• In while loop, test expression is checked first. The body of the loop is entered only if the `test_expression` evaluates to `True`. After one iteration, the test expression is checked again. This process continues until the `test_expression` evaluates to `False`.
• Counter is must in while block to iterate the statements
``````i = 1
while i < 5:
print('i is: {}'.format(i))
i = i+1
``````
``````# Program to add natural
# numbers upto
# sum = 1+2+3+...+n

# To take input from the user,
# n = int(input("Enter n: "))

n = 10

# initialize sum and counter
sum = 0
i = 1

while i <= n:
sum = sum + i
i = i+1    # update counter

# print the sum
print("The sum is", sum)
``````

Ex: While loop using list and get sum

``````l = [3,4,7,9,1]
i = 0
sum = 0
while i < len(l):
sum = sum+l[i]
i = i+1    # update counter

# print the sum
print("The sum is", sum)
``````

while loop with else

``````# Example to illustrate
# the use of else statement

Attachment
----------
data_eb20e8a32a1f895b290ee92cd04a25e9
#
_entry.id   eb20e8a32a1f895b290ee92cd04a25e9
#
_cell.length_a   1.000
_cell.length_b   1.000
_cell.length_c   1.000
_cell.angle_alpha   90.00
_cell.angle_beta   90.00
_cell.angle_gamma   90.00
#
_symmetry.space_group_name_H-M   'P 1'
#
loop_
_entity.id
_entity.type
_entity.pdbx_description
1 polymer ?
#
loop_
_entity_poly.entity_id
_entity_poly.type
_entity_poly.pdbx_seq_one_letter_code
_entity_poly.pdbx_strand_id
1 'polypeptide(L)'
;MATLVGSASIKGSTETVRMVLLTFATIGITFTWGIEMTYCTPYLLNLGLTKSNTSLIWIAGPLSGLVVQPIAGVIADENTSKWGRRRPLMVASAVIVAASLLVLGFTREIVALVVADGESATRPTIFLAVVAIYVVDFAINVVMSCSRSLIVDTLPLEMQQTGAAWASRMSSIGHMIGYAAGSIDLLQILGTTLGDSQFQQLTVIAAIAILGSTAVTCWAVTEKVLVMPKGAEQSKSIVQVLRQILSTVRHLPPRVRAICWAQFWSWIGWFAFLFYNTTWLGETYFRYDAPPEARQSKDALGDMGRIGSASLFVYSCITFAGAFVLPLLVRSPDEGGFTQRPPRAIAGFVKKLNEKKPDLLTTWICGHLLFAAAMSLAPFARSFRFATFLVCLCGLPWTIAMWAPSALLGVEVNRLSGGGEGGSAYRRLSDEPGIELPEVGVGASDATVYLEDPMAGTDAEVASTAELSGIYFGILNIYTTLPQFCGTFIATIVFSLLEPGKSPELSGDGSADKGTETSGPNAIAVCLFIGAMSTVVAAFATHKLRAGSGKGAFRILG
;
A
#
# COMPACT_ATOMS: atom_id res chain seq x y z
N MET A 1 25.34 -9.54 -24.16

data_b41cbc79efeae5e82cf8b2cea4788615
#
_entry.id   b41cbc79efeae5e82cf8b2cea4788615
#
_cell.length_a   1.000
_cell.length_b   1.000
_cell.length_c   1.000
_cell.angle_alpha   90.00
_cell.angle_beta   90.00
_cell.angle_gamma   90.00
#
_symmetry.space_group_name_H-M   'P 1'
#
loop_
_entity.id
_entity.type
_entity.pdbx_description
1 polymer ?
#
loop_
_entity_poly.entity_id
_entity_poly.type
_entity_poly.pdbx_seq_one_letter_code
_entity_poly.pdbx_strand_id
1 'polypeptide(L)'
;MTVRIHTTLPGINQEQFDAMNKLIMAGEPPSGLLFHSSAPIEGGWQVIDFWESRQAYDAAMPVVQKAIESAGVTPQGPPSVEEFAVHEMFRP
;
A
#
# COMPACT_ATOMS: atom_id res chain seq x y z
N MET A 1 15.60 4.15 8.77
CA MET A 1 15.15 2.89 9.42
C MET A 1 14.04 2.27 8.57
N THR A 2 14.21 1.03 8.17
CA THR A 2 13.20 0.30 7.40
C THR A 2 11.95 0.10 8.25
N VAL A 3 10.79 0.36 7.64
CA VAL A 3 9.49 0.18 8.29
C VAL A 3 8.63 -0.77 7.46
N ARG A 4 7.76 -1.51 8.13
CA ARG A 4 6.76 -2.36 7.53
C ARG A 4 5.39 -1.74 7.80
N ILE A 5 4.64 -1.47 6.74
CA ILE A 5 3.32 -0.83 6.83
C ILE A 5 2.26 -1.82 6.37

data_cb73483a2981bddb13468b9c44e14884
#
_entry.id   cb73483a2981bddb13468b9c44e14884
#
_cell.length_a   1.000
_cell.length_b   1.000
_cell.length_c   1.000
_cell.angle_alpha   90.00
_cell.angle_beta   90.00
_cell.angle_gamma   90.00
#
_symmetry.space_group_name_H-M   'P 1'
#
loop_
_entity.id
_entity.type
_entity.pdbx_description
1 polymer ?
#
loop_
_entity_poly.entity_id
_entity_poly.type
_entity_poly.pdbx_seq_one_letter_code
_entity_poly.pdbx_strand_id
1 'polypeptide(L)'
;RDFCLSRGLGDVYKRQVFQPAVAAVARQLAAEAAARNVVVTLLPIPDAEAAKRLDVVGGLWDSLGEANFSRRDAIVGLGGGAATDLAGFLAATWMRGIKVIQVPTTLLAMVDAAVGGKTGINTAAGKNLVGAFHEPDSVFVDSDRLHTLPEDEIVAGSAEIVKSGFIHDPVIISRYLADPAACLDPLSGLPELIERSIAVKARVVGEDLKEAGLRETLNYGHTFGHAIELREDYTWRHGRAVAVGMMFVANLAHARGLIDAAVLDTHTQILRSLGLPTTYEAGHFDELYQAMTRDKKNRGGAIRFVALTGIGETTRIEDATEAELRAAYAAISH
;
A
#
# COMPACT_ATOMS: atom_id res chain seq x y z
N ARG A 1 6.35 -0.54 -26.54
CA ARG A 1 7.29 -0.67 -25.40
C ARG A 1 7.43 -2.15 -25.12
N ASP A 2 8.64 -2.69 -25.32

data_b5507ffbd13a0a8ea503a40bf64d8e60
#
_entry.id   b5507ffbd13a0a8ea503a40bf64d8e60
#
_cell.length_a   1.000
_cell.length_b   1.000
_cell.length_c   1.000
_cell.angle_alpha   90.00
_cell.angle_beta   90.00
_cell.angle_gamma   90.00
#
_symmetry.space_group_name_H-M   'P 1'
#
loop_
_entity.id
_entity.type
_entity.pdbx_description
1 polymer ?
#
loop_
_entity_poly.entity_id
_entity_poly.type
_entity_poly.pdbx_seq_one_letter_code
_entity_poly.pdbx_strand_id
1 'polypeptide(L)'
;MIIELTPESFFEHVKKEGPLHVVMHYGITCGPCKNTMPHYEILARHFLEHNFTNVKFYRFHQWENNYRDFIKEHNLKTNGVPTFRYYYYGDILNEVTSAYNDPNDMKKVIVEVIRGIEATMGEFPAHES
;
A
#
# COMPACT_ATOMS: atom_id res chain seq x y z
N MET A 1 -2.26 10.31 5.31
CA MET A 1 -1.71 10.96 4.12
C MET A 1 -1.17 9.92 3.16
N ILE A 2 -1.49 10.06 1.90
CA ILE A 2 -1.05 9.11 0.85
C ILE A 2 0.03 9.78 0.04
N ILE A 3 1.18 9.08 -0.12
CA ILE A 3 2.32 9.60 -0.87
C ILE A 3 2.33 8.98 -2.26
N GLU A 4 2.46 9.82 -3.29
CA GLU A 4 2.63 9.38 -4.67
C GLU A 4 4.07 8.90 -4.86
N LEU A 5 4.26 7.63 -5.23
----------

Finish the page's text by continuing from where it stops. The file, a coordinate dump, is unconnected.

# with the while loop

counter = 0

while counter < 3:
print("Inside loop")
counter = counter + 1
else:
print("Inside else")
``````

**Difference between `while` and `IF` **

``````i = 1
if i < 5: # one time check
print('i is: {}'.format(i))
# i = i+1 # manual increment
``````
``````i is: 1
``````
``````# you will get continuoius infinite values (don't run)
i = 1
while i < 5: # infinite iteration
print('i is: {}'.format(i))
# i = i+1 # if we don't provide manual increment
``````

## for Loops

The for loop in Python is used to iterate over a sequence (`list, tuple, string`) or other iterable objects. Iterating over a sequence is called traversal.

#syntax:
```for iterating_var in iterable: statement/statements```

``````seq = [1,2,3,4,5]
``````
``````type(seq)
``````
``````for item in seq:
print(item)
``````
``````for item in seq:
print('Yep')
``````
``````for jelly in seq:
print(jelly+jelly)
``````
``````# Program to find the sum of all numbers stored in a list

# List of numbers
numbers = [6, 5, 3, 8, 4, 2, 5, 4, 11]

# variable to store the sum
sum = 0

# iterate over the list
for val in numbers:
sum = sum+val

# Output: The sum is 48
print("The sum is", sum)
``````
``````""" Loading the Dishwasher """